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Transforming Public Restrooms in a Current and Post COVID-19 World

On Monday, November 16, we partnered with American Standard to present “The Future of Public Restrooms” at the CIPHEX Virtual Conference, hosted by the CIPH (Canadian Institute of Plumbing & Heating).

The CIPHEX Virtual Conference is Canada’s online trade show and conference for plumbing hydronics and HVACR. It is an opportunity for attendees to connect with an exclusive group of North America’s top manufacturers, learn about the products, technologies, and services, and to grow businesses. 

Our president, William Petro, and National Account Manager, Zach Allison, discussed the challenges of designing safe and durable public restrooms in a current and post-COVID-19 world. 

As we continue to navigate through the transmission (direct and indirect) contact of COVID-19, there are new challenges involved when designing existing and new restroom spaces. The challenges (traffic planning, sanitation space, the durability of materials, airflow & moisture, physical distancing, minimizing touches on contact surfaces) are important to consider when keeping health & safety in mind. 

In the presentation, William discusses the following challenges of public restroom designs.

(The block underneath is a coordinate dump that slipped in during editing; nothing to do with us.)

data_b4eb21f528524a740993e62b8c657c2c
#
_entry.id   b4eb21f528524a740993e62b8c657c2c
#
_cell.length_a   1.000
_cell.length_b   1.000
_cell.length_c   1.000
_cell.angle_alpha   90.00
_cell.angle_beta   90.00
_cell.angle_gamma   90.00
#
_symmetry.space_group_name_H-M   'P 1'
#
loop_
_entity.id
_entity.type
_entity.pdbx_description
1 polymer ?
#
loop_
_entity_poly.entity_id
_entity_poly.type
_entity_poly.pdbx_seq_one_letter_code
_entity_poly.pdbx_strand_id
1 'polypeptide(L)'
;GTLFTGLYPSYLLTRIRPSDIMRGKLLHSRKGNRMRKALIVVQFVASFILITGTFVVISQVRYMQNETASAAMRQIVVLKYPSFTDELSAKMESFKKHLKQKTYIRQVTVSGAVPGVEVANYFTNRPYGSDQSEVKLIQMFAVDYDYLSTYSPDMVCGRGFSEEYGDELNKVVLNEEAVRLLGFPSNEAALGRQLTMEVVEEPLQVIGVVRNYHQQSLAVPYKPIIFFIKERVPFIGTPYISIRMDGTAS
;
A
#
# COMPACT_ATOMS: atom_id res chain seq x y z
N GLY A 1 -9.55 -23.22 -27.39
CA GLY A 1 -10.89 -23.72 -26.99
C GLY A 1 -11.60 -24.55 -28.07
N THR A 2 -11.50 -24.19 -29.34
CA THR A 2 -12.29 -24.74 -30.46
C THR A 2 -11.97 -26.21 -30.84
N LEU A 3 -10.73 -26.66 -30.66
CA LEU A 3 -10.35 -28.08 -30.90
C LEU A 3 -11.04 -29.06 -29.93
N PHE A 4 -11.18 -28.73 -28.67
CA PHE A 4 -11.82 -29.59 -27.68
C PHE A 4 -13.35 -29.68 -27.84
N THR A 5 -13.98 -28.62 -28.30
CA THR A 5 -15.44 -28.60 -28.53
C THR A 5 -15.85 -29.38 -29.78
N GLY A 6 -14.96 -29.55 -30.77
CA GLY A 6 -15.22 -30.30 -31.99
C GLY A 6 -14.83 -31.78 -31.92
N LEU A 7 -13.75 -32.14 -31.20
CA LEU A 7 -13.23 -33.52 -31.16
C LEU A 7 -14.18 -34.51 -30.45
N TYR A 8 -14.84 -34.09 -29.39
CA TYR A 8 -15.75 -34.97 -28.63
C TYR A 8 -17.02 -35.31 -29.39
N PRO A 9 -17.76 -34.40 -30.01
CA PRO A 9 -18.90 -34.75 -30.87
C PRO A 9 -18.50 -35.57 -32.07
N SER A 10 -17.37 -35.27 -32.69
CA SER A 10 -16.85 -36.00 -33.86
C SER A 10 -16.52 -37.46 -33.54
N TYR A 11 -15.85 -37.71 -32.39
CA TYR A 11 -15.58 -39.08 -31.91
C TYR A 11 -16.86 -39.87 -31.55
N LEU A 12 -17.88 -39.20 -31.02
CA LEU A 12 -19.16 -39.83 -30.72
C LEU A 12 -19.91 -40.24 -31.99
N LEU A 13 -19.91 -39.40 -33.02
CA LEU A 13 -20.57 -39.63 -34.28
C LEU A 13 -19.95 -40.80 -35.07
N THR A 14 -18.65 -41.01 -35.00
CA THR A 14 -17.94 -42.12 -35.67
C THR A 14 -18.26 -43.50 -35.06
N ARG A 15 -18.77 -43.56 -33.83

Traffic Planning

As people go in and out of a restroom throughout the day, we are unsure of the contact surfaces they may have touched. Communication materials (i.e. signs) are suggested to limit the number of people inside the space. 

Increased Sanitation Space

To further encourage hand-washing after using the restroom, free-standing handwashing or hand sanitizer stations to help alleviate traffic flow and contact. 

Increased durability of materials

Traces of viruses can stay on the materials (copper, cardboard, plastic, stainless steel) of products inside a restroom for long periods of time. It is vital to identify products that are easy to clean and maintain safe usage in the restroom. 

Airflow and Moisture

To help minimize airborne contamination in a restroom, upgrades and solutions should be considered. If possible, filters that are compatible with your current HVAC system are recommended to be installed as well as keeping areas close to HVAC inlets and outlets to be cleared of obstruction. 

Physical Distancing in Small Spaces

As we look to continue maintaining 6 feet apart from one another in small spaces, physical barriers are vitally important to ensure privacy and safety among users. 

Minimize Contact Surfaces at Entrance

There are 4 touch points (doors, toilet seats, flush valves) upon entering and using a public restroom. Therefore, automated sensor solutions (automatic door and indicators) are recommended to avoid potential issues with contact surfaces. 

In addition, Zach Allison discusses a complete walkthrough of a case study of how these new challenges can be addressed for the short and long term. The case study focused on how ATS addressed the challenges in the restrooms in their head office. 

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